Digital holography as computer vision position sensor with an extended range of working distances

M. Asmad, Maxime Jacquot, Guillaume J. Laurent, Patrick Sandoz

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3 Scopus citations


Standard computer vision methods are usually based on powerful contact-less measurement approaches but applications, especially at the micro-scale, are restricted by finite depth-of-field and fixed working distance of imaging devices. Digital holography is a lensless, indirect imaging method recording the optical wave diffracted by the object onto the image sensor. The object is reconstructed numerically by propagating the recorded wavefront backward. The object distance becomes a computation parameter that can be chosen arbitrarily and adjusted to match the object position. No refractive lens is used and usual depth-of-field and working distance limitations are replaced by less restrictive ones tied to the laser-source coherence-length and to the size and resolution of the camera sensor. This paper applies digital holography to artificial visual in-plane position sensing with an extra-large range-to-resolution ratio. The object is made of a pseudoperiodic pattern allowing a subpixel resolution as well as a supra field-of-observation displacement range. We demonstrate an in-plane resolution of 50 nm and 0.002 deg. in X, Y and θ respectively, over a working distance range of more than 15 cm. The allowed workspace extends over 12 × 10 × 150 mm3. Digital holography extends the field of application of computer vision by allowing an extra-large range of working distances inaccessible to refractive imaging systems.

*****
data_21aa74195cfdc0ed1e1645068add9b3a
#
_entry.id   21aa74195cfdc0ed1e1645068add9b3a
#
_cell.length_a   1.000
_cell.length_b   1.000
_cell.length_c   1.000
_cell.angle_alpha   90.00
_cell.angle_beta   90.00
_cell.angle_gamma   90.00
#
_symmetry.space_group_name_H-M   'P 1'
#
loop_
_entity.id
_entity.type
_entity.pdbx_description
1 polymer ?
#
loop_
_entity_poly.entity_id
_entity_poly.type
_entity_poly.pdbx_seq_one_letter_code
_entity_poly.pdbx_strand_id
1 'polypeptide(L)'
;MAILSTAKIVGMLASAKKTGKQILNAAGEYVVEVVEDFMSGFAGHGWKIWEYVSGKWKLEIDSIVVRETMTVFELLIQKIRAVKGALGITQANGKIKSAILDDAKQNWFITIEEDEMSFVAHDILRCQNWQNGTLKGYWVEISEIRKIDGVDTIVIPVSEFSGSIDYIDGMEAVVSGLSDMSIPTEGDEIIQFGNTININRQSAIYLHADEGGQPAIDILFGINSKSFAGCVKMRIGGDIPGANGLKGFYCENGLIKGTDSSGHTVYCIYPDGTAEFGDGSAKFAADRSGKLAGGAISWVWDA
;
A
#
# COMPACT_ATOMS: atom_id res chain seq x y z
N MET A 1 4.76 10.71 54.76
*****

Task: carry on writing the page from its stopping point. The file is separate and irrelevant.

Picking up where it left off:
Original languageSpanish
JournalSensors (Switzerland)
StatePublished - 1 Jul 2018

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